Protecting female crabs
Although surveys conducted last winter showed the Chesapeake Bay’s blue crab population has held steady, fisheries managers are suggesting new restrictions because they’re concerned about a drop-off in the number of young female crabs.
Virginia's fisheries chief Rob O'Reilly, said the number of adult females may have increased this year by a whopping 31 percent, but he’s worried about the next generation of females.
"So, it's the fourth lowest in 28 years," he said at a meeting of bay state fisheries managers in Wallops Island, Va. Wednesday. "Some steps need to be taken, not major steps, but just enough so we conserve as many of the potential 2018 spawning stock as we can."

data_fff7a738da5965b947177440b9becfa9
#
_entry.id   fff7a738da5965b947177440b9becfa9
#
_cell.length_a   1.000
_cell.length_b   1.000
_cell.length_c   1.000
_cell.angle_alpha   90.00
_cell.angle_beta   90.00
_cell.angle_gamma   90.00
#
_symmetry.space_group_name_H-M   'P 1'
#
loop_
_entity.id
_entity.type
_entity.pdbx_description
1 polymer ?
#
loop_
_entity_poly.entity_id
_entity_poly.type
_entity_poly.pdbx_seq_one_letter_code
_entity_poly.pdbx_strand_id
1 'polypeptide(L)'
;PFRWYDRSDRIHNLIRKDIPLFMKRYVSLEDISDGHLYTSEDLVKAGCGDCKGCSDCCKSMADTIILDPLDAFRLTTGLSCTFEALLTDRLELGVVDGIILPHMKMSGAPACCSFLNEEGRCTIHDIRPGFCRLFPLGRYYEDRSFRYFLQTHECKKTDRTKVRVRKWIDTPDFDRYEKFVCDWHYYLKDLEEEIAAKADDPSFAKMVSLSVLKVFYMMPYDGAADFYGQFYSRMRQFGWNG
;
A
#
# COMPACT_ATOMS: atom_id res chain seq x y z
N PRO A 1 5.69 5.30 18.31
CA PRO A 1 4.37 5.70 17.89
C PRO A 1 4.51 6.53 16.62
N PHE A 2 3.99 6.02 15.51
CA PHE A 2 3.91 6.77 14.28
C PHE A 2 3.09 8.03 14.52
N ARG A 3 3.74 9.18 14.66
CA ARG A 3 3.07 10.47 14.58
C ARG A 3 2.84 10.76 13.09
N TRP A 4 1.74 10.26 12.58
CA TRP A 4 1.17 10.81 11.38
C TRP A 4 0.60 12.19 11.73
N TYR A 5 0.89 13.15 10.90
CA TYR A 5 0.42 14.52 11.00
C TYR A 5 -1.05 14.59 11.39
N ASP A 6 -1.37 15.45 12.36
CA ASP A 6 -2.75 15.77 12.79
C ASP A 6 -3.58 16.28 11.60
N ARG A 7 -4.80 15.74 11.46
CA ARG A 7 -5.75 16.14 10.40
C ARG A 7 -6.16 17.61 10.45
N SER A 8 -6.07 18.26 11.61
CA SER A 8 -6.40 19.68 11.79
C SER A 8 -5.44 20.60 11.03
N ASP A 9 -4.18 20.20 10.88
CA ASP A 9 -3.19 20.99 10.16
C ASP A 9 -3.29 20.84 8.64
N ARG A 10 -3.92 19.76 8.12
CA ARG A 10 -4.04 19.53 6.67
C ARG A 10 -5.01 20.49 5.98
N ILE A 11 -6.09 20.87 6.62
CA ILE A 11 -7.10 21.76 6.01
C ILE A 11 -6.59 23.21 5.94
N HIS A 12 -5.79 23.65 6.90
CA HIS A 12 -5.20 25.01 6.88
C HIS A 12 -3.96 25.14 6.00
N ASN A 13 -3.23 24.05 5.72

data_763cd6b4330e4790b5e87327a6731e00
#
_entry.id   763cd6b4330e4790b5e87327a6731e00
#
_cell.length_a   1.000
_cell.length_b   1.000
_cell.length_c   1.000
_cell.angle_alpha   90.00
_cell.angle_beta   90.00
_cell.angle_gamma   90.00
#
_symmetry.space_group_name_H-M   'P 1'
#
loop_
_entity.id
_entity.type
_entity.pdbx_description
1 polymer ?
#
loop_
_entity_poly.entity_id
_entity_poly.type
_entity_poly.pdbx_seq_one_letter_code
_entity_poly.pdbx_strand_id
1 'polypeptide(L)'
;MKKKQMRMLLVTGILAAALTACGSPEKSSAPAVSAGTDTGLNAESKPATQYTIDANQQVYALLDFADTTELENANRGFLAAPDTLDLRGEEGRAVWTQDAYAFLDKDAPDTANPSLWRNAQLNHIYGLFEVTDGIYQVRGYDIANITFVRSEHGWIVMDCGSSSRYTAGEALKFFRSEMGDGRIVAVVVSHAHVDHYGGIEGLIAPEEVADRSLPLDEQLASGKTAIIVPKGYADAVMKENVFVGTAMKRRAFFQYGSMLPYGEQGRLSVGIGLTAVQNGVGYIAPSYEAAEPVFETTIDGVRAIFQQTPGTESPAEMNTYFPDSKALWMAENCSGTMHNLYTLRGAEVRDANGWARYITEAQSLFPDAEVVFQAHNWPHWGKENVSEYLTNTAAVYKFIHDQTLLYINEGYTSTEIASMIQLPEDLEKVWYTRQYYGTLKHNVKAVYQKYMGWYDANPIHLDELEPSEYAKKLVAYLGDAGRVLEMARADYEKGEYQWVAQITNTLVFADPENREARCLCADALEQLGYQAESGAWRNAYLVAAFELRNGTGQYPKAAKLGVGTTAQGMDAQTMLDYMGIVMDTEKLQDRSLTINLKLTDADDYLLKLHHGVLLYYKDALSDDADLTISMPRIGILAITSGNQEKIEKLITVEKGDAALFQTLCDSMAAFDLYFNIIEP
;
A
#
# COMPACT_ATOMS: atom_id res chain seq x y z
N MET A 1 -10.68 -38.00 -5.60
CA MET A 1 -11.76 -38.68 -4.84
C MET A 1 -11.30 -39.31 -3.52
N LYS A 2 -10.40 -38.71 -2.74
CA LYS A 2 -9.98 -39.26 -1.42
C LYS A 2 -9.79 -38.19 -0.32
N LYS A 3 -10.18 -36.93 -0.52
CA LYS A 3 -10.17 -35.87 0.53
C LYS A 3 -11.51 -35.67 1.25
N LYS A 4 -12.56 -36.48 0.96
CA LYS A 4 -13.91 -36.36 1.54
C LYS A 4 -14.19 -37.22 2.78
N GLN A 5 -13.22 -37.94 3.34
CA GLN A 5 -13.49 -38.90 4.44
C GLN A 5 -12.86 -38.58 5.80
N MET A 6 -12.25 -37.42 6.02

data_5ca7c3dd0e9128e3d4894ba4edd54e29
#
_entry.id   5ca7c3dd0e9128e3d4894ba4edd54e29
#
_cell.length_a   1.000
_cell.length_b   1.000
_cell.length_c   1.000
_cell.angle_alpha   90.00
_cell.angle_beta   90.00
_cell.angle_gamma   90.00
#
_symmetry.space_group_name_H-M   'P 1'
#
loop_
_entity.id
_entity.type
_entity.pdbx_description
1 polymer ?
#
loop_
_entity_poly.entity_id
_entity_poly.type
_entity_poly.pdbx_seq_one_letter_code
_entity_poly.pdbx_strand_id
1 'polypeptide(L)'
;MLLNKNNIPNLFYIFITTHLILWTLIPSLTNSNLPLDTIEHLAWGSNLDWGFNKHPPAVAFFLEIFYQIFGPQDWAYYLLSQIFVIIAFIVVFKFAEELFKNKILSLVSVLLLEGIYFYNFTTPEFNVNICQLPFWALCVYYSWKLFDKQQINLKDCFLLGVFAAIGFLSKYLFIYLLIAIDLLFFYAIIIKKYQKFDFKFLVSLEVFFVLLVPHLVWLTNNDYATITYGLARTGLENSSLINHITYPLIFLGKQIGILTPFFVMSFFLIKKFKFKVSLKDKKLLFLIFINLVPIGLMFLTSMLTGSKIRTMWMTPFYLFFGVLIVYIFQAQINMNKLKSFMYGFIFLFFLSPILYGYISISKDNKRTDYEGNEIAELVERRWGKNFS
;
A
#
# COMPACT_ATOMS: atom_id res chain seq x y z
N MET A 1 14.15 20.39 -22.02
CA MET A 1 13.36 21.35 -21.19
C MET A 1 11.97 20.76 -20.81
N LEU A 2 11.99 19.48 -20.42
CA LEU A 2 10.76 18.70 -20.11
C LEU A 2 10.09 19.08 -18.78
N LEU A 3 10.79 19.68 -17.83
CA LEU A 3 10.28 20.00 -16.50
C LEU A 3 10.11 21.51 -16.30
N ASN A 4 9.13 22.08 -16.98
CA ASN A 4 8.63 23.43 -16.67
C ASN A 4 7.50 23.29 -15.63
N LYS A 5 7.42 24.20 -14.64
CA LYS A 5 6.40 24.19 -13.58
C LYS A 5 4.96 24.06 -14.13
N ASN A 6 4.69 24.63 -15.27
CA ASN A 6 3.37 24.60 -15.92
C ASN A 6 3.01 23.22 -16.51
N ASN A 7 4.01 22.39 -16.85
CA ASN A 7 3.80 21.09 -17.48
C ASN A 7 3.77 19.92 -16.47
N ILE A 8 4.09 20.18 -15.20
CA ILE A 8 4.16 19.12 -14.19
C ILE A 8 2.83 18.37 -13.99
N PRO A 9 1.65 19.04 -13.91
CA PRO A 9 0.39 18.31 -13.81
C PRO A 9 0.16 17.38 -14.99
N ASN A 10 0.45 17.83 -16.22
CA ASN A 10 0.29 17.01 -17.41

Female crabs reproduce prolifically and baby females are the key to the next generation of crabs. That’s why fisheries managers closely guard that population.
The Potomac River Fisheries Commission and Maryland's Department of Natural Resources plan to make adjustments similar to Virginia’s.
"We're basically looking at modifying the season length and bushel limits," said Dave Blazer, director of the Maryland Department of Natural Resources Fishing and Boating Service.
It would be done "with that conservation mind to protecting that 2016 year class," he added.
Regulators say they will hold public hearings and meet with crabbers next week to discuss how to protect those young female crabs.